Yes, A College Degree is Worth It – If Your Major Isn’t Useless

by Darwin on November 9, 2010

There’s been a lot of griping in recent years that students are graduating with boatloads of debt and they can’t land a job, so they’re questioning the value of their degree.  Between jobless friends, TV pundits and angry bloggers, you’d think the whole college education system was a giant scam.  The confluence of a recession, a changing workforce and skyrocketing college costs really have many people questioning their “investment”.  It’s true that many people do quite well without a degree.  In most of those cases though, people either have a trade like plumbing, electrician, welder (which are specialized degrees of sorts that required formal training, just not a B.S or B.A), they run their own small business or they represent a very rare case of an invention or being in the right place at the right time.  For people who don’t fall into that bucket though, would they really have been better off having NOT gone to college?  It depends.

Is Your Degree Useless?

I’m not going to name degrees and bash specific majors, but if you’re upset that you didn’t find a decent job related to your major, ask yourself the following questions:

  • Was your degree in demand when you attended college?
  • Did you attend a respected college?
  • Did you take the easy way out?  Easy Major/Tough Major?

There are some basic real-world concepts at play here.  If corporations are looking for engineers, mathematicians and software engineers and you majored in (fill in the blank), should you reasonably have expected to land the same job your buddies did who pursued a degree in demand?  Of course not.  Well, why would you expect to find employment related to your major at all if there’s no real demand for that skill set in the real world?  Young kids are impressionable, optimistic and aren’t used to failing.  The adage of “following your dream” takes precedent over real-world pragmatism for many kids selecting a major.  The role of parents, guidance counselors and empowered kids themselves, is to research how useful their degree will actually be in the real world.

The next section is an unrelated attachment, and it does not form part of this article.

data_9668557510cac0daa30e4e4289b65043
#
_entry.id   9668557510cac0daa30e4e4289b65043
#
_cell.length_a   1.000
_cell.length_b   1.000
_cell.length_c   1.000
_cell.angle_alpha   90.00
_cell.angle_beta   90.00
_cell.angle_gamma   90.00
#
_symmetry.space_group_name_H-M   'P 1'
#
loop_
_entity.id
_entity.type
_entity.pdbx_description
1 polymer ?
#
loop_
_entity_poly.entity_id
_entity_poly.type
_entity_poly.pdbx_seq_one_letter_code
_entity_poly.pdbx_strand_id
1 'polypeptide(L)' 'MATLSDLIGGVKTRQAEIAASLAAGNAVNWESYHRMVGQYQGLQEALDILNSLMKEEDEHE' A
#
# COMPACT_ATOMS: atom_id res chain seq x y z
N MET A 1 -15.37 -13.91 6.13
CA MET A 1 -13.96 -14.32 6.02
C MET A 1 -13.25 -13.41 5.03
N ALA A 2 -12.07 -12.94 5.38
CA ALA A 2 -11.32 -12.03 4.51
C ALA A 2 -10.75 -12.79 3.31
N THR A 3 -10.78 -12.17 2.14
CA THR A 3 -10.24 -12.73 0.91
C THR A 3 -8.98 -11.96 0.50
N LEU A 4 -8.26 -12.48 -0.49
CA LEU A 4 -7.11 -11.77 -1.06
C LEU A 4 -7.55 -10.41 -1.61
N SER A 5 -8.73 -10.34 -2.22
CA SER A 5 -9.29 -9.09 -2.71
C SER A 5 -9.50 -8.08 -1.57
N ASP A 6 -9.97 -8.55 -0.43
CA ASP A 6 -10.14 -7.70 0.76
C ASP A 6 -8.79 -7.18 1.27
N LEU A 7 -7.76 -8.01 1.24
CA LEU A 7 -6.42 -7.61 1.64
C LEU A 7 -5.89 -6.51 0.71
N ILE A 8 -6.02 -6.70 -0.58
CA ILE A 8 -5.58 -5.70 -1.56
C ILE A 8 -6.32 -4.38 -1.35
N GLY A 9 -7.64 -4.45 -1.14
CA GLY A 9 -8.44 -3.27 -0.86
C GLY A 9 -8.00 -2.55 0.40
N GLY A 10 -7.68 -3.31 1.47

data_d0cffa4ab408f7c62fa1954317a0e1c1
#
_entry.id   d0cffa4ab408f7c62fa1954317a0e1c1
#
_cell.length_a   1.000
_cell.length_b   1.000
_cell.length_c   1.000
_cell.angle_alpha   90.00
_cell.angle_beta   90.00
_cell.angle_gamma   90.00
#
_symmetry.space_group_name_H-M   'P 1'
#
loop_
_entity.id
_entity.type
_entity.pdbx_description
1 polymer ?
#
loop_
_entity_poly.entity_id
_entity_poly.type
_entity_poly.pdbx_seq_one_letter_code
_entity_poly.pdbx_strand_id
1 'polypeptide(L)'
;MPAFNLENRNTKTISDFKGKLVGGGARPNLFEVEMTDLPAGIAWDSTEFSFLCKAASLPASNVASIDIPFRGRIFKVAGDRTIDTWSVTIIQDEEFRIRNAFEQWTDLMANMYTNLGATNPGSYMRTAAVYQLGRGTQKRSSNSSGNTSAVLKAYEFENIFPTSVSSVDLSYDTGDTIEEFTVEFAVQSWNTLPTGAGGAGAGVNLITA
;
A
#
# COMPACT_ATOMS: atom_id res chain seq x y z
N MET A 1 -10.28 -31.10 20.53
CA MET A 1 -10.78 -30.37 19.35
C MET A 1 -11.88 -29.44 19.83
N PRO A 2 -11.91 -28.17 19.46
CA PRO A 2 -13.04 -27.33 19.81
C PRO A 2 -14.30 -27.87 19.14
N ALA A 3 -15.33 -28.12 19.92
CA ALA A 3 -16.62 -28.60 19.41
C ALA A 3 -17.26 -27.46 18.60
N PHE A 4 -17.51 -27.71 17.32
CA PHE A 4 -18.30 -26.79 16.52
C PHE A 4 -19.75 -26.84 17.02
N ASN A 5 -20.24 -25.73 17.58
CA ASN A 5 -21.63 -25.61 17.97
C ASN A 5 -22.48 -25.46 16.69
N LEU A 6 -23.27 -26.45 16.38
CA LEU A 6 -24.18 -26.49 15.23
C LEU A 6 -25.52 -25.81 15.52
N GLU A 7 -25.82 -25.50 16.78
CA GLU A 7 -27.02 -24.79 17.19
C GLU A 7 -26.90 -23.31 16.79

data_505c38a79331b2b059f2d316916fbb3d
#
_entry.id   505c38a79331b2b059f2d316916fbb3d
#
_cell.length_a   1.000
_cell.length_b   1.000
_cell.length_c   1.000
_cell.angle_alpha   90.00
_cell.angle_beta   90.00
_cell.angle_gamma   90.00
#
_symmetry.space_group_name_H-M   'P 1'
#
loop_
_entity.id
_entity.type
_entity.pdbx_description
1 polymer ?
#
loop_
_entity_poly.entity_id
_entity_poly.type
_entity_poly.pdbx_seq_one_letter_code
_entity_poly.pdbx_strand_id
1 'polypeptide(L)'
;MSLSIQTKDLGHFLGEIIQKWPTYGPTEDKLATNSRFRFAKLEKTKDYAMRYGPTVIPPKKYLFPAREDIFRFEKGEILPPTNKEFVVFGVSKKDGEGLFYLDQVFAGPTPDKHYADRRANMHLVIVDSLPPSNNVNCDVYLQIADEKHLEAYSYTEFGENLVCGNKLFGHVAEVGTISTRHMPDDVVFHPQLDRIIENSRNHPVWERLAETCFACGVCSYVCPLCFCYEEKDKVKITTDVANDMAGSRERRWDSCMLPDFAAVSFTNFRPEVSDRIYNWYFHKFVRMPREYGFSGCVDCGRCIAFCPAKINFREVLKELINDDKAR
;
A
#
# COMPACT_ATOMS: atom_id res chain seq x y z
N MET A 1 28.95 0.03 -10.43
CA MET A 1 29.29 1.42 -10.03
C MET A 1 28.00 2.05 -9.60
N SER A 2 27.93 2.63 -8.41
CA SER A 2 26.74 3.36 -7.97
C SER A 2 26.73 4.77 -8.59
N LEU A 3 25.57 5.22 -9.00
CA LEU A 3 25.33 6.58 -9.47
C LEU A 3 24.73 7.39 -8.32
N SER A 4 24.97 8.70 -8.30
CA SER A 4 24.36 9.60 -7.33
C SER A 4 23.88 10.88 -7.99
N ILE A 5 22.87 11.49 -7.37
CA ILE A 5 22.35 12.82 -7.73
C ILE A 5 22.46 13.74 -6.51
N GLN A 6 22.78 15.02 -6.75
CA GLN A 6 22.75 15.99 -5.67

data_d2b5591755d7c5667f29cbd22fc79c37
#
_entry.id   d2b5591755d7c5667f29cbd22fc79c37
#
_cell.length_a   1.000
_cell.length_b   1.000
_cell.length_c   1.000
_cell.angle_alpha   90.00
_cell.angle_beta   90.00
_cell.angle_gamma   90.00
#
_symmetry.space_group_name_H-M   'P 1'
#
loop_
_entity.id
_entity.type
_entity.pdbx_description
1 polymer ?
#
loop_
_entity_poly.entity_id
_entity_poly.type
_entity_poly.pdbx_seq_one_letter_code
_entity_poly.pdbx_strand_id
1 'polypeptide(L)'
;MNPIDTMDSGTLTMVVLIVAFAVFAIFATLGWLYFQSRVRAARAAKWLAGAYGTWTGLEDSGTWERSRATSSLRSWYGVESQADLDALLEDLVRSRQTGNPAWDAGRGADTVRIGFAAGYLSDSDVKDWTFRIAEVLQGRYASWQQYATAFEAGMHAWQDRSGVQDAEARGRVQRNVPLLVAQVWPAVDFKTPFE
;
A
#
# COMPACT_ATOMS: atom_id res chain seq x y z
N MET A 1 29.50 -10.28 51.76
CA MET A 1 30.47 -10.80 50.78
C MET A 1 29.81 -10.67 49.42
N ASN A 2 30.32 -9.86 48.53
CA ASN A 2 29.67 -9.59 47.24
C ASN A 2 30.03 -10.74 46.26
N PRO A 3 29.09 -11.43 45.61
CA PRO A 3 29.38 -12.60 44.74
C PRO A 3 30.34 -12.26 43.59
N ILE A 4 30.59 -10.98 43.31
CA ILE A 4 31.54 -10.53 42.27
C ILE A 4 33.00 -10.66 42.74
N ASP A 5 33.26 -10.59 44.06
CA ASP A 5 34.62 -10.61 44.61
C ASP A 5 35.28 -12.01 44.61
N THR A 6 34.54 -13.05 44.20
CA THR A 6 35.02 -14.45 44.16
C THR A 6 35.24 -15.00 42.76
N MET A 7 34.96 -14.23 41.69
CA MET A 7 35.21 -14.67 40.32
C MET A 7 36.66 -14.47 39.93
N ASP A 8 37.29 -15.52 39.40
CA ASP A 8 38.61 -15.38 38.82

Easy Majors Shouldn’t Translate Into Top Jobs

I went to school with a lot of kids that had “party majors”.  I used to wonder to myself what they’d eventually do with these majors.  Fortunately, most of them eventually ended up with decent jobs, but often times it was because they went right on to complete an (unrelated) advanced degree.  My one friend who majored in History had no real job, so he went to law school and now he’s a District Attorney.  My other friend majored in Anthropology (seriously, he had zero interest in the subject and just partied), but got an MBA and works for a hedge fund.  I had a few other friends that ended up in various IT and programming roles completely unrelated to their majors – they just happened to be good with computers and programming and often times, you can make a career in that field without a formal B.S. in software engineering or otherwise.  I can’t help but notice though, that the successful friends all had to go through additional years of schooling, out of their pocket, in order to finally land jobs they were pleased with.

Conversely, 100% of my friends that majored in Engineering, Physics and other sciences landed relatively high-paying jobs right out of school, and then, like me, employers paid for the MBA.  Ironically, all my friends that goofed off in undergrad and went on to get MBAs and work on Wall Street make a lot more than us.  But we did at least land relatively good jobs right out of school, which is more than can be said for many.

What’s unfortunate now, is that even kids with the tough degrees, the “in-demand degrees”, the ones who thought they did everything by the book – these kids are having trouble finding jobs because of the incredibly challenging economy.  Older workers aren’t retiring because their 401(k)s were trashed and their home equity is gone.  Companies aren’t hiring because they’ve become more efficient and are uncertain about the future economy and cost structures.  The quandary is, this economic malaise is (should be) temporary, and we may be setting up a whole generation of kids with restricted options and no in-demand skill sets by trashing the college degree.